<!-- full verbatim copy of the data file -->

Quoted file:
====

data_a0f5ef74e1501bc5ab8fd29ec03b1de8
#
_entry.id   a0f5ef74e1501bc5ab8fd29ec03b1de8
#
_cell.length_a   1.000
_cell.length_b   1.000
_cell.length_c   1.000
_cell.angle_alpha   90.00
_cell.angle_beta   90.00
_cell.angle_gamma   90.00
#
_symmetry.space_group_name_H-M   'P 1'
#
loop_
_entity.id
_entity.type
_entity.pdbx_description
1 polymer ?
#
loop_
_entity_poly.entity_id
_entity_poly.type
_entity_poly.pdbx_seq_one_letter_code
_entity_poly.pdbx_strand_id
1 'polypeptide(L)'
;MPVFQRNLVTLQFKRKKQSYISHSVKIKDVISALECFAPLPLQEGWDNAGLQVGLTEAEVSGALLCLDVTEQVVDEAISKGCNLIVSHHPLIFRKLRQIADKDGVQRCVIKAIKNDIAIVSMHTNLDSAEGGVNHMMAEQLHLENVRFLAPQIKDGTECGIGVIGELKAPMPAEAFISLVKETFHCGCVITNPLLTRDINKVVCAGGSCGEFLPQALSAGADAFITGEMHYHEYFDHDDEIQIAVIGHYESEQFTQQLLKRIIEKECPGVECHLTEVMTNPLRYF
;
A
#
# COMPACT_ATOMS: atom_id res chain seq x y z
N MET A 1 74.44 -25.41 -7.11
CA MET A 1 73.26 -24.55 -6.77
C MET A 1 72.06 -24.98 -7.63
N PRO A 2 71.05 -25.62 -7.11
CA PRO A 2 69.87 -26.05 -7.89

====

data_a0f5ef74e1501bc5ab8fd29ec03b1de8
#
_entry.id   a0f5ef74e1501bc5ab8fd29ec03b1de8
#
_cell.length_a   1.000
_cell.length_b   1.000
_cell.length_c   1.000
_cell.angle_alpha   90.00
_cell.angle_beta   90.00
_cell.angle_gamma   90.00
#
_symmetry.space_group_name_H-M   'P 1'
#
loop_
_entity.id
_entity.type
_entity.pdbx_description
1 polymer ?
#
loop_
_entity_poly.entity_id
_entity_poly.type
_entity_poly.pdbx_seq_one_letter_code
_entity_poly.pdbx_strand_id
1 'polypeptide(L)'
;MPVFQRNLVTLQFKRKKQSYISHSVKIKDVISALECFAPLPLQEGWDNAGLQVGLTEAEVSGALLCLDVTEQVVDEAISKGCNLIVSHHPLIFRKLRQIADKDGVQRCVIKAIKNDIAIVSMHTNLDSAEGGVNHMMAEQLHLENVRFLAPQIKDGTECGIGVIGELKAPMPAEAFISLVKETFHCGCVITNPLLTRDINKVVCAGGSCGEFLPQALSAGADAFITGEMHYHEYFDHDDEIQIAVIGHYESEQFTQQLLKRIIEKECPGVECHLTEVMTNPLRYF
;
A
#
# COMPACT_ATOMS: atom_id res chain seq x y z
N MET A 1 74.44 -25.41 -7.11
CA MET A 1 73.26 -24.55 -6.77
C MET A 1 72.06 -24.98 -7.63
N PRO A 2 71.05 -25.62 -7.11
CA PRO A 2 69.87 -26.05 -7.89